One day my family and I were playing Risk (the board game) and I was wondering what the odds were of winning, especially in the most common case of 3 attacking die vs 2 defending die.
This task may sound easy, but the thing about Risk is that the defending die get the advantage of winning all ties. Also, there are three dice rolled for the attacker but only the two higher used in combat. To add another layer to things, there are three possible outcomes: winning 0 people (and losing 2 yourself), winning 1 person (and losing 1 yourself), and winning 2 people.
At first, I tried calculating this theoretical probablility, but with the help of my dad, we could only calculate the probablity of 1 attacking die defeating 1 defending die (5/12). The problem quickly scaled after that, and as all good statisticians do when they are stuck with a situation, I resolved to make a program to find the experimental probability of winning instead.
Based on the law of large numbers, the more trials your run, the closer you should get to the true (theoretical) probability. The noise from outliers should decrease more and more over time.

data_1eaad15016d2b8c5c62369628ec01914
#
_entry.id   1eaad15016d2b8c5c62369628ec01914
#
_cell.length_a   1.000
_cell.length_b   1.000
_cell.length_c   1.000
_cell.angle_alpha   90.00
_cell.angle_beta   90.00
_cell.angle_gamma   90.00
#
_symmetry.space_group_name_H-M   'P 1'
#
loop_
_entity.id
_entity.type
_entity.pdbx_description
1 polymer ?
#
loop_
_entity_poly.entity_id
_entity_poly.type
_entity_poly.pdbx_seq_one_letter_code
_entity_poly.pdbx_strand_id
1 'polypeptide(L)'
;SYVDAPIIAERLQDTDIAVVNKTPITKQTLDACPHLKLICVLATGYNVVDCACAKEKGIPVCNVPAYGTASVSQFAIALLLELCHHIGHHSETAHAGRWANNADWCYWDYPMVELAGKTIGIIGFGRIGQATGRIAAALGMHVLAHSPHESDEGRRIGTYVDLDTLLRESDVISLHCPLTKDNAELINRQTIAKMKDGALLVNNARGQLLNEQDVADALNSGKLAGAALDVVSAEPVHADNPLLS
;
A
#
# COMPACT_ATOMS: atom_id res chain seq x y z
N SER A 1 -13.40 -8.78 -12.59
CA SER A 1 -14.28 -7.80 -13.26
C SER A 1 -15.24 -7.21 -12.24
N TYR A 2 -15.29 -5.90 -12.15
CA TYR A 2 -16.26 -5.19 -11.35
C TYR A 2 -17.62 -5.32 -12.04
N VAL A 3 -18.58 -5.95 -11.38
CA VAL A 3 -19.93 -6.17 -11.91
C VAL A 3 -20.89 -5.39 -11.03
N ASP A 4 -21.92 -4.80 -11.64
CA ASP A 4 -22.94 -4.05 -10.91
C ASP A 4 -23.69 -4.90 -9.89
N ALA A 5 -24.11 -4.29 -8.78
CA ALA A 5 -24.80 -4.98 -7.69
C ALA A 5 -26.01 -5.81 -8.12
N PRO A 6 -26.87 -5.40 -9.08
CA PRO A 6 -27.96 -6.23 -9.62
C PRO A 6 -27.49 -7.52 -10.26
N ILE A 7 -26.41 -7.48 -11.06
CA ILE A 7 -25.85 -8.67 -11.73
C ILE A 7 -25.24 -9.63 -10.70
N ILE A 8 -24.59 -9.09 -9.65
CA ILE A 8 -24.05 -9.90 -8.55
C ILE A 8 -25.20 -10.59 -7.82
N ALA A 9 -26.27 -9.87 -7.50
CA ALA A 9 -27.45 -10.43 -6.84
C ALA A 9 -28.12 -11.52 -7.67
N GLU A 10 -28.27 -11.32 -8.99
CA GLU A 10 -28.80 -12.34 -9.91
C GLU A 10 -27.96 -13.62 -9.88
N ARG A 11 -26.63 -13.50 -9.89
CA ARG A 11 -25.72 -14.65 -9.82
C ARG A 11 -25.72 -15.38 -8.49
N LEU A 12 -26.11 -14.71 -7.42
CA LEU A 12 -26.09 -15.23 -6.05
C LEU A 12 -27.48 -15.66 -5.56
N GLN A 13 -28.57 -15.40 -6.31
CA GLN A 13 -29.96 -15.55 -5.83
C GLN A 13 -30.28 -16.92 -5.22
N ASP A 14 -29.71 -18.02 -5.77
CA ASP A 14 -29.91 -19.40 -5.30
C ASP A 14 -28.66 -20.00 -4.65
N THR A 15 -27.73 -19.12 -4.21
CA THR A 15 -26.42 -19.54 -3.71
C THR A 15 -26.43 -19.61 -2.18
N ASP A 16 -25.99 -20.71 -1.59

That being said, I have found the probablities (of attacker winning) to be about 29% chance for 0 wins, 33.5% chance for 1 win, and 37.5% chance for 2 wins. (Again, this is 3 attacking die vs 2 defending die.) It get really laggy after a few thousand, but those results were from running to 10k.
So, from the results of this study, I learned you should always attack and agression is the best tactic (not necessarily aligning with real life).
I'm Elijah Mock, a web developer who likes to code and spends way too much time doing it. Feel free to contact me to leave comments about this sim or if you want to hire me to make a website or sim for you.